The transition from MSc student to a PhD student, at The University of Salford by Abolanle Gbadamosi27 February 2018
The first transition for me was moving from my home country, Nigeria, to England to study – it was very daunting to begin with. The initial decision to come to England to study for a Masters was very different from the decision I made to stay to further my studies and start a PhD. When I came to England to study for my Masters, I wanted to gain further skills and knowledge – the decision was based on the challenge to get better academically, and in turn to inform my future career path. The decision to further my education and embark on a PhD was based on the skills and knowledge I had acquired during my Masters degree. The wide range of resources available to students to make learning convenient at the University of Salford was beyond expectations. As a postgraduate student, I had unlimited access to an extensive range of books, e-books, journal articles, and government publications to help me study, as well as request for articles that are not licensed to the University.
The major influence in deciding to apply for a PhD was based on the final semester of my Masters programme, when I conducted a research study for my dissertation. The research study examined the associations between sitting at work and mental wellbeing. I loved the idea of looking into a problem and trying to find out as much as I could about it, and looking into something that there was little previous research on. That’s the joy of being a researcher (although it is not always as simple as it sounds!).
The progression from a postgraduate taught degree to a postgraduate research degree is a big step in one’s education, because the doctorate degree is seen as the highest level of educational achievement. The move from a ‘regimented and structured’ life of a taught programme to the ‘unstructured’ life of a PhD can be scary. This is because the structure of deadlines and assignment submissions is no longer there – you have to carefully plan your own time and set your own targets. It can be quite overwhelming at times, sitting in an office every day of the week, rather than attending classes for two to four hours every day. I am in an office with other PhD students, many of whom are working in studies that are not related to my field – this can make the PhD journey lonely at times, but also interesting because I get to learn about things outside of my own area of research.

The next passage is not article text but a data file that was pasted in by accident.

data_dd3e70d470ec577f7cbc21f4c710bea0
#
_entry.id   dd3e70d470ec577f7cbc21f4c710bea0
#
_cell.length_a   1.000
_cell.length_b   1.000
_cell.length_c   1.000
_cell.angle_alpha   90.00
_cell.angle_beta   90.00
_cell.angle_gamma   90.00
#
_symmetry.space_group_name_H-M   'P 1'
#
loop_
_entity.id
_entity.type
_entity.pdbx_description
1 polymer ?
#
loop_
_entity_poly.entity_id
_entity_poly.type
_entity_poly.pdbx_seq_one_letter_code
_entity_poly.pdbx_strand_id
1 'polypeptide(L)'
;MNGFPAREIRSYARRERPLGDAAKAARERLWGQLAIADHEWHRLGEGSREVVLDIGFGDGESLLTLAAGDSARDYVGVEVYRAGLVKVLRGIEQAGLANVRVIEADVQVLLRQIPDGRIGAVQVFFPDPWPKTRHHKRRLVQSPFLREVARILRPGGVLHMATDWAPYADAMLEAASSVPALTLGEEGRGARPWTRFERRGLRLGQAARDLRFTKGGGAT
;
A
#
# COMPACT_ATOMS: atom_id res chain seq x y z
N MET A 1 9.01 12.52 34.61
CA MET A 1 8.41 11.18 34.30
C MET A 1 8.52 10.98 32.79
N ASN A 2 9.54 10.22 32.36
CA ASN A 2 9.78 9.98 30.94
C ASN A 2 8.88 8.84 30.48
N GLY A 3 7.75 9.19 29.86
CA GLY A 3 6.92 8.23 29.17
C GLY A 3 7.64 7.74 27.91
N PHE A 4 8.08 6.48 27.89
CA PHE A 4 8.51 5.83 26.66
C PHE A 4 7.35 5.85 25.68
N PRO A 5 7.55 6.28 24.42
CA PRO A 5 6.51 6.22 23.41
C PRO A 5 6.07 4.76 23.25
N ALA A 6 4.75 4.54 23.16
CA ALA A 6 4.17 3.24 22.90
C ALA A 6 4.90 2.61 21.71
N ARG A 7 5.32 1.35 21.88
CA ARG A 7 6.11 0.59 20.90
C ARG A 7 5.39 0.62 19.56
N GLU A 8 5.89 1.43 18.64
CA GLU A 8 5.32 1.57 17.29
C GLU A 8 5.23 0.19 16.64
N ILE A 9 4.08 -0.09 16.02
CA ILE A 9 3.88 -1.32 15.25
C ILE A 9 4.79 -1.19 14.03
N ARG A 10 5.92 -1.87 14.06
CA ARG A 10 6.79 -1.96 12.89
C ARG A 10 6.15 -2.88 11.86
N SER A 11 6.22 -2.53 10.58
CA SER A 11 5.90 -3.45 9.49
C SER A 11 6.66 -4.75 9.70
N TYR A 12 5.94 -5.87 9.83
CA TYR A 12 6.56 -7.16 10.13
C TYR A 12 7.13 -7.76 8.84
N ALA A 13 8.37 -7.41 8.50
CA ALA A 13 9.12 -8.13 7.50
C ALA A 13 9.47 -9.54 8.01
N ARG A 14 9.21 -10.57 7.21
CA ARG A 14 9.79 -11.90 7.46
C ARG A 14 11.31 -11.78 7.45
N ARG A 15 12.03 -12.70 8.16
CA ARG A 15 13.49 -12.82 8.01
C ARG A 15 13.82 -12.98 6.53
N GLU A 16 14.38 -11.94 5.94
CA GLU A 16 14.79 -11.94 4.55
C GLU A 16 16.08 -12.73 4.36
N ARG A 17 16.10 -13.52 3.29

When I started my PhD, all of a sudden I was exposed to all these opportunities and changes. The PhD involves independent research and that means a lot of input from me as a researcher – like I said, it can be quite scary if you face it all alone. The University has provided various workshops and study skills sessions to help me adapt to the system, without feeling too overwhelmed! Also, there is an allocated staff member to stand in as a personal tutor to help discuss any issues that may affect one’s studies. I have made use of these resources and intend to keep making use of them. So far so good, it’s been an interesting journey and I hope it will get even better!
In the first year of Abolanle’s PhD, she has had the work from her Masters study accepted at the International Conference on Ambulatory Monitoring of Physical Activity and Movement (see poster), and has recently submitted work from her first PhD study to the International Society for Physical Activity and Health Congress.